Accutane Linked to Ulcerative Colitis
June 14, 2010
Accutane, a synthetic form of vitamin A, is a prescription drug used to treat patients with severe cystic acne. Accutane is manufactured by Hoffmann-La Roche (Roche). The generic form, isotretinoin, is manufactured by a number of other pharmaceutical companies under the brand names Isotrexin, Sotret, Oratane, Izotek, Isotane, Amnesteem, and Claravis. Accutane has been reported to have many side effects, including blurred vision, dizziness, nausea, vomiting, seizures, depression, and suicide. Further observations have led to reports of Accutane ulcerative colitis and Crohn’s disease that come under the heading inflammatory bowel disorders. Ulcerative colitis, as the name suggests, is an inflammation of the colon with the production of ulcers that destroy the intestinal lining. Many of the cells of the intestinal lining become damaged and begin bleeding, producing a bloody discharge. Quite often damage to the intestinal lining produces chronic diarrhea. Symptoms reported by patients and physicians include bloody stools, stomach cramping, and urgency to run to the bathroom. With the onset of ulcerative colitis, the patient’s risk of developing colon cancer increases relative to that of the general population.
FDA Requires a New Warning Label on Accutane Inserts
Shortly after Accutane was put on the market in 1982, reports of a number of side effects came to light. The FDA has required a number of additions to the Accutane packaging to warn physicians and patients of these adverse effects. The most recent alert to be added to the packaging involves inflammatory bowel disease including Crohn’s disease and ulcerative colitis. The warning indicates that Accutane has been reported to be associated with inflammatory bowel disease including the ileum of the small intestine in patients with no prior history of bowel disorders. The FDA says that patients who experience stomach pain, rectal bleeding, or diarrhea should stop Accutane therapy and contact their healthcare provider immediately. Although the symptoms of this disease can sometimes be controlled, there is no cure for ulcerative colitis or Crohn’s disease. More often, this condition becomes a long-term condition, compromising the individuals well being, both emotionally and physically.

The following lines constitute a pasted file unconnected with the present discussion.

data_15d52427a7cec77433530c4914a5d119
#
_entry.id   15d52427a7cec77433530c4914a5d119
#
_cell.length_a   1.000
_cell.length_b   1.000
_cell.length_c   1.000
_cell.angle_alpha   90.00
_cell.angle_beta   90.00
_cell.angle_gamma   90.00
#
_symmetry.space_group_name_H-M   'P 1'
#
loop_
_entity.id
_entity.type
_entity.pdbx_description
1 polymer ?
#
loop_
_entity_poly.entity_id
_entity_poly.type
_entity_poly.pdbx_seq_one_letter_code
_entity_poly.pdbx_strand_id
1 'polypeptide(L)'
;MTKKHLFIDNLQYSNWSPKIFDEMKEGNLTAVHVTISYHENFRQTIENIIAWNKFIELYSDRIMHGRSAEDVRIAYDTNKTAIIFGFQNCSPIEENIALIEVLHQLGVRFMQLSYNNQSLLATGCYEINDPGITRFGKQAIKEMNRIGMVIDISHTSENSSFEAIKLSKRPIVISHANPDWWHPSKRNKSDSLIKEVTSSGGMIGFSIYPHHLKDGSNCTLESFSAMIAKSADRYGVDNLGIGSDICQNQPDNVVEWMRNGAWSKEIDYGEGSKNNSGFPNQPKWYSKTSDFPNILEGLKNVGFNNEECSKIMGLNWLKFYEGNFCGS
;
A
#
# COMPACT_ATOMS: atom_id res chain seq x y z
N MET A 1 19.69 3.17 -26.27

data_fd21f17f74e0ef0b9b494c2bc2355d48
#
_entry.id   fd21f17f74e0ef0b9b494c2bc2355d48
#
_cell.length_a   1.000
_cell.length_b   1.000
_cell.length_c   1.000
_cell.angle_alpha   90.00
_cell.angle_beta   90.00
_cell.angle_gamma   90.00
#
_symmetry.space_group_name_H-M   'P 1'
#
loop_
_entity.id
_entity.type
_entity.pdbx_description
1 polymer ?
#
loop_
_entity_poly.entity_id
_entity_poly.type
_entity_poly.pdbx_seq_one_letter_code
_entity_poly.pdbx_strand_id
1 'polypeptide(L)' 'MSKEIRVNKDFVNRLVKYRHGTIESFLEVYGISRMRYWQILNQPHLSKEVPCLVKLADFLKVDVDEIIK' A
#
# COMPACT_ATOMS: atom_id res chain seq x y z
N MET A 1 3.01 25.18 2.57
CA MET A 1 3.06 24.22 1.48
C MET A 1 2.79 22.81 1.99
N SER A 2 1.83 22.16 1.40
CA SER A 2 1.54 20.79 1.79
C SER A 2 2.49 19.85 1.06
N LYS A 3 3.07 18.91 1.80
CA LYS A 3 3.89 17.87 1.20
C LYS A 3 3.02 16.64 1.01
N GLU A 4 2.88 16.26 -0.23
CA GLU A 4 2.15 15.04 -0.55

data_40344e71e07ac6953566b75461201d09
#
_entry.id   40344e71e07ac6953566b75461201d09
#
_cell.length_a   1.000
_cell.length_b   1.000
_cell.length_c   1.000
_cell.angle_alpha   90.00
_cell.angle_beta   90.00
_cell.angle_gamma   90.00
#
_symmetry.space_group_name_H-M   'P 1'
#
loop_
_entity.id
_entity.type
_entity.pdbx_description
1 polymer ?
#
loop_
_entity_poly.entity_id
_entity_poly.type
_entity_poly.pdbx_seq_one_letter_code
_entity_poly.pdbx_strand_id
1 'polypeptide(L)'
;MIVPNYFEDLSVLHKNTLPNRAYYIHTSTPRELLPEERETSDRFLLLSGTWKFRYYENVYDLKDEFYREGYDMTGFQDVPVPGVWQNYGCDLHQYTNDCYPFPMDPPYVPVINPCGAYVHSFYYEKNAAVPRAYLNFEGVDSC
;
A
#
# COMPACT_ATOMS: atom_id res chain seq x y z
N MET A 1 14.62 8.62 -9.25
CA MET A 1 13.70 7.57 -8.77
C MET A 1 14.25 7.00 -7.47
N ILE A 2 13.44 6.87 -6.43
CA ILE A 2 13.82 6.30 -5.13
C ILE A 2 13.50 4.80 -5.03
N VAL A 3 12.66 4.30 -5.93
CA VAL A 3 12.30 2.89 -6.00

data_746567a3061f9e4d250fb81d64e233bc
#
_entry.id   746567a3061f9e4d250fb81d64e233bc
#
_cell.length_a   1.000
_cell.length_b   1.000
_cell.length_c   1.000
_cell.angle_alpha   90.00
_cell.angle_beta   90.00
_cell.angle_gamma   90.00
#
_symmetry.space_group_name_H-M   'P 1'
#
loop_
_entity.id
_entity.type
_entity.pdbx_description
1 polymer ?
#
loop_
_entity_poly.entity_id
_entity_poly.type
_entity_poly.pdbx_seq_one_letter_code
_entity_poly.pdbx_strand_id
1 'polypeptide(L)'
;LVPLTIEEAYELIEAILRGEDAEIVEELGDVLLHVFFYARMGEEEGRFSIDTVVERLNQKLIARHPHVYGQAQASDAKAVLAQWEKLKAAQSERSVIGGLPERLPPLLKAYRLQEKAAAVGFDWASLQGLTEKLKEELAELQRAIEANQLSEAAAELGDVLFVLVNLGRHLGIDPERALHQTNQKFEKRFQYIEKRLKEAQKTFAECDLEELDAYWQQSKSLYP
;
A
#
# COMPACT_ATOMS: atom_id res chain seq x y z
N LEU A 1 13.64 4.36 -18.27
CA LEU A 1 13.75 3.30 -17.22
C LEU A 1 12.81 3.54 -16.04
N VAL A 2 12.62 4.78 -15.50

If you have experienced Accutane ulcerative colitis or any other Accutane related side effect you may be entitled to financial compensation. You may want to contact an Accutane attorney to see if you qualify for an Accutane lawsuit.
Susan Ardizzoni, Ph.D. holds a Doctorate in Biology with a major in Neuroscience (medical) and minors in Biochemistry, Physics, and Mathematics with experience in basic and clinical research. Although the author is not an attorney, this article was sponsored by the law firm of Bernstein Liebhard LLP and constitutes Attorney Advertising. To learn more about Accutane ulcerative colitis or Accutane attorney please visit www.ConsumerInjuryLawyers.com.